It was the danger that made the routine rituals of unloading the boats, setting out the mealtime stools, and fighting Bob for a turn at the washing up buckets both bizarre and comforting. Each night, the sunset, the serenading cicadas, and the wide-open space of cloudless starry sky were unhindered by mosquitoes and unhidden by flysheets. The mosquito net tents were quick and simple to erect and didn't need pegging. Nightfall brought with it the sounds of Africa. Roaring lions and laughing hyenas could be heard accompanied by the banging and clanging of pots and pans from nearby Zambian villages across the river. Each morning we awoke to a new view lit by a spectacular sunrise, and the cheerful voice of Lloyd calling "tea lovers may come and get their tea". For the first few days, the canoe/camper's natural instinct to pack his/her own boat with his/her own kit was thwarted as Charles and Lloyd manfully endeavoured to organize weight distribution. But the team's accumulative experience soon became apparent and our little village appeared and disappeared each dusk and dawn, with lessening confusion over bags and belongings. Sometimes we camped on islands and sometimes on the mainland riverbank. A few of the islands were very flat and treeless. Darkness was the only cover for a private pee, but with darkness the sounds of the hippos came louder and closer. You could aim at dusk for a visible loo destination but, take too long and forget your torch and the journey back through the darkness would seem like a hundred miles!
Monday's breakfast of fruit, beans with onions and peppers, fried egg, bacon, and bread was part of the routine, with Jax's tall figure becoming a familiar sight behind the bacon griddle. The food was organized and cooked for us and Monday brought us to the first re-supply stop at Chirundu near the construction site of the new Zimbabwe/Zambia bridge. It was a remote place but the river 'grapevine' brought vervet monkeys for our lunch crumbs and a seller of solar eclipse T shirts who went away happy after we all made our purchases! When the fresh stocks arrived Charles and Lloyd packed it all away into the canoes, Alistair and Alison again ending up with the heaviest boat, loaded down with two huge cold boxes heavily packed with ice and provisions.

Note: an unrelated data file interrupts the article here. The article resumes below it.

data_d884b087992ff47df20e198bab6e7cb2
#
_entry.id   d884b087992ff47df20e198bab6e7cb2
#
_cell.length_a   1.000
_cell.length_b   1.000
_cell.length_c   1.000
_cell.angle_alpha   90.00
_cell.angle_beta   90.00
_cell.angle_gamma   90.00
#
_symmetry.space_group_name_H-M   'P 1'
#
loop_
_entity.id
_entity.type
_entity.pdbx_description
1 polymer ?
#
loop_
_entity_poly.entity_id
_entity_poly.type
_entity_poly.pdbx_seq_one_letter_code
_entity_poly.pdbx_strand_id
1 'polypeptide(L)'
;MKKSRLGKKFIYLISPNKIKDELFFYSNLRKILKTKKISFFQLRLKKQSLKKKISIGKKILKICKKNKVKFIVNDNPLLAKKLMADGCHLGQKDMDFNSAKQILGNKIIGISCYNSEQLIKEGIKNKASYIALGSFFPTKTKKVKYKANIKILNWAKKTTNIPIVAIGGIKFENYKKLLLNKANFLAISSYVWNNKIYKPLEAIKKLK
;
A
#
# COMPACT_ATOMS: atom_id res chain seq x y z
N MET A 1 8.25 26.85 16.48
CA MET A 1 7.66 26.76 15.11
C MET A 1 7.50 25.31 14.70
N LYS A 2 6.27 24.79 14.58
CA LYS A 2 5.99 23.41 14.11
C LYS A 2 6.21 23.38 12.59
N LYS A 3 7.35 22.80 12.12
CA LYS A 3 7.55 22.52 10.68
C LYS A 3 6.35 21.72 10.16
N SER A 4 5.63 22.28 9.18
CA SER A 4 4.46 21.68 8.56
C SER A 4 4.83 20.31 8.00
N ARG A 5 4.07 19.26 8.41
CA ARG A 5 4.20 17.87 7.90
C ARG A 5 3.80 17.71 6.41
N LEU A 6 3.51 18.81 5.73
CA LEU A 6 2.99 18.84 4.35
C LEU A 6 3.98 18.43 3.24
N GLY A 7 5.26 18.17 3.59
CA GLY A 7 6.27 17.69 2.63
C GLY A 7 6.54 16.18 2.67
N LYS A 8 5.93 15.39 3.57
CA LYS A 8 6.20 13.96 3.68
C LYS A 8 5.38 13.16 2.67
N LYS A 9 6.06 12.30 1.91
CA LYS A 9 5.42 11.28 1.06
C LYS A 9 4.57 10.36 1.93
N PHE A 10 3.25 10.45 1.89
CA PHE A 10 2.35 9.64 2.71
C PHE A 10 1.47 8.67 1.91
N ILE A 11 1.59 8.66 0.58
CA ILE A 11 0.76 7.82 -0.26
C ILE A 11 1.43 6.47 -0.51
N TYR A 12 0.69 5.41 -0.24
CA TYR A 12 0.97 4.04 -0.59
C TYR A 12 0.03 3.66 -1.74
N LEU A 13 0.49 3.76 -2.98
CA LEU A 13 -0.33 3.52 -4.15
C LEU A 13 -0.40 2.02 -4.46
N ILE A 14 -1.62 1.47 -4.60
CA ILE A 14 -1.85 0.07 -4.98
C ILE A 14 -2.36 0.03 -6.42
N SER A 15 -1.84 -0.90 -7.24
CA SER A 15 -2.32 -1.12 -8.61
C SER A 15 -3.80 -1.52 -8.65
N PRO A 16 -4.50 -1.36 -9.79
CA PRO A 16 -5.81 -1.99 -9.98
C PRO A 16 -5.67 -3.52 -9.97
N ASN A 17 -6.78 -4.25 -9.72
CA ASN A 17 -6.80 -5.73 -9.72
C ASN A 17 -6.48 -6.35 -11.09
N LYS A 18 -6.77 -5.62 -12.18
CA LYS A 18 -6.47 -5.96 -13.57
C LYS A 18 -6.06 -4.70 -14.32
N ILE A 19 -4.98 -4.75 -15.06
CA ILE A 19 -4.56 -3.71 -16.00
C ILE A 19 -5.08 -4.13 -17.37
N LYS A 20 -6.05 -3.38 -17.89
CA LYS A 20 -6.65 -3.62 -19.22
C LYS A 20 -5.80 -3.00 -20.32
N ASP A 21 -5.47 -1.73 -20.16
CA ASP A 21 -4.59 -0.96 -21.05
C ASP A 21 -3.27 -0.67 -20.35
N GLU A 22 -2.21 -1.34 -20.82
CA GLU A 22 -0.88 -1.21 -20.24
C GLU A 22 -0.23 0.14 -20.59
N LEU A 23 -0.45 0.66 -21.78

The water level in the river is governed by the weakening state of the Kariba Dam wall. The planned island stopover for Monday night was under water, so we landed instead on a convenient sandbar. Every morning our line of canoes set off from camp in pure air and a pleasant temperature under clear sky. Fleeces were soon discarded as the sun came up. It was challenging following Charles and his particular style of paddling, trying not to bump the boat in front and straining to see any wildlife on the banks. It wasn't the nippiest of entourages for a guide to lead on a wildlife safari. We were a larger than normal group and often by the time the front canoeists had spotted the crocodile or water monitor sunning itself on the bank, it would have slid into the water as the end of the queue reached the place. Bumping between boats became commonplace as cries of "Ease off!" were mistaken for cries of "He's off!" By Tuesday it was clear that, apart from hippos, we were going to see and be seen by more eclipse seekers than wild animals as the riverbanks at Mana Pools filled up with cars and tents. It seemed a good reason to paddle on the Zambian side of the river, where the Zambian children ran along the bank waving and the women called out "Hello! How are you?" We understood that some of the villages avoided famine very well by using their skill in catching and trading fish, but we also learnt about the prices paid to hunt the animals in Zimbabwe, and in spite of the many new village water pumps, we were not convinced that the killing was justified or that the money was going were it was most needed.
A lone monkey stared in wide-eyed disbelief as a group of English people set up tables and stools for a picnic underneath a killer bee's nest. Charlie posed as Eros on top of a large pointed termite mound, while the usually perfectly coordinated Lloyd giggled with frustration as he tried to learn the basics of ball juggling with two palm nut seeds. The monkey remained aloof and glanced nervously at a distant herd of grazing impala to see if they would turn into white coated men! But at least these strange people left crumbs when they packed up and went on their way!